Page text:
Over the past few decades, trenchless technology has revolutionized sewer repair. No-dig sewer replacement has become more well-known in recent years thanks to benefits, such as environmental friendliness, cost savings, and minimal disturbance to surroundings. But did you know that this method wasn’t approved for use by local contractors in the East Bay area prior to 1998?
Why Trenchless Sewer Repair is Important
Prior to the adoption of trenchless technology, plumbing companies were forced to dig trenches using an excavator and hand digging with shovels. A project could take several days with multiple crewmen. By today’s standards, this would be considered very inefficient.
Over the past few decades, no-dig, trenchless technology has been a blessing to cities and municipalities that must replace old infrastructure like aging sewer pipes and gas mains—especially in communities such as our own where many sewage systems are decades old and contribute to problems such as pollution of the San Francisco Bay.
The History of Trenchless Technology
Let’s take a walk through time and explore the key events that led to the widespread use of trenchless technology. This story starts nearly 50 years ago in the United Kingdom and ends today in the San Francisco Bay:
- Eric Wood, an engineer and innovator working in England’s agriculture industry, develops and uses the first cured-in-place piping (CIPP) to fix a pipe without disturbing a mushroom bed.1
- Martin Cherrington uses an innovative horizontal directional drilling (HDD) technique to drill beneath the Pajaro River in California.2
- First use of CIPP in North America.1
- The first association with a trenchless focus is established: the National Association of Sewer Service Companies (NASSCO).3*
- Pipe bursting enters mainstream during a large-scale civic project in UK.1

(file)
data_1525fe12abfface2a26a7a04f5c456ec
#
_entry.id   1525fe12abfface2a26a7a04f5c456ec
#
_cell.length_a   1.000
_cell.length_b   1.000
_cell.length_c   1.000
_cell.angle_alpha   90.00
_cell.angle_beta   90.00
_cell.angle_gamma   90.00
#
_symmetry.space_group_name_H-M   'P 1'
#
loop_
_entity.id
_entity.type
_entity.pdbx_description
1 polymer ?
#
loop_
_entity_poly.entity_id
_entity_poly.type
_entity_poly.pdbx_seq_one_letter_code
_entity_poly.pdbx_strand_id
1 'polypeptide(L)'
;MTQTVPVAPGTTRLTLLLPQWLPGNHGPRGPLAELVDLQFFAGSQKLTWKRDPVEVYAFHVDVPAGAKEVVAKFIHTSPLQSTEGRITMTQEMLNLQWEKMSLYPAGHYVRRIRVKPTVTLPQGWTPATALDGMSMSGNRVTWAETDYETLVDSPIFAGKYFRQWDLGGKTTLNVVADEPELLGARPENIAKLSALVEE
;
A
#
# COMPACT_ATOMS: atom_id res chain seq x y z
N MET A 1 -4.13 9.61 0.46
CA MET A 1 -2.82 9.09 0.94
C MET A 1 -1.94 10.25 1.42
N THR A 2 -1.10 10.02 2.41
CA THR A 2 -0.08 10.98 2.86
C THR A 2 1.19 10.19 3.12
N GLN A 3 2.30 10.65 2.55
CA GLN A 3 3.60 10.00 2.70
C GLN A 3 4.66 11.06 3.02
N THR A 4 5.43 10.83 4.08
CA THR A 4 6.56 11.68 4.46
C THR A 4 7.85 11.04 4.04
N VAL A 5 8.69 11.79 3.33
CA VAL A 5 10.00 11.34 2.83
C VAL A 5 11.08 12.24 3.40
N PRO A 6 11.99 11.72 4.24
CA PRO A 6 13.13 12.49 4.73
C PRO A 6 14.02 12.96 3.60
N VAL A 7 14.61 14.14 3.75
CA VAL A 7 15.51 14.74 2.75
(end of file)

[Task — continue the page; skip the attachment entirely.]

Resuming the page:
- British Gas and DJ Ryan applied for the first pipe bursting patents.1
- Microtunneling enters mainstream during large pipe installation project in Florida (it was first developed in Japan in the 1970s).1
- The Trenchless Technology Center (TTC) is established at Louisiana Tech University.5
- The North American Society for Trenchless Technology (NASTT) was established.3*
- Pipe Spy becomes an early adopter and advocate of trenchless sewer repair and replacement before it was widely available for commercial use in the East Bay. (We even used prototypes of the technology for the pulling of private sewer laterals.)
- Pipe Spy demonstrates portable trenchless tech for use on private sewer laterals and advocated for our customers by working with the local utility inspectors to gain approval for the new technology. In 1998 the Cities of the East Bay began to approve the technology’s use for sewer laterals.
- First textbook on Trenchless Technology published by Dr. Mohammad Najafi.6, 7
- The first World Trenchless Day is celebrated.4
- Our team currently uses a hydraulic pipe pulling system where the boring technology eliminates the need for digging trenches, contributing to its status as one of the most eco-friendly and efficient methods of trenchless technology approved for use in our local service areas.
*Pipe Spy is a proud member of these industry organizations.
The future of our trenchless practice will focus on the use of hydraulic directional drilling (also known as directional boring). This is a push rod system that will create the opportunity to execute seamless pipe installations of several types, including sewers, gas lines, water lines, and more.
As the industry continues to innovate, we plan to stay at the forefront—bringing customers the most efficient practices and the best customer service around.
If you’re still looking for information about trenchless technology, our team of plumbing experts is always glad to help.
- Who Invented Trenchless Technology?
- A Brief History of Directional Drilling: The Birth and Development of the HDD Market
- Trenchless Technology (Wikipedia)
- Inaugural World Trenchless Day a Success
- Trenchless Technology Center
- Trenchless Technology : Pipeline and Utility Design, Construction, and Renewal
- Trenchless Technology – A Journey Through the History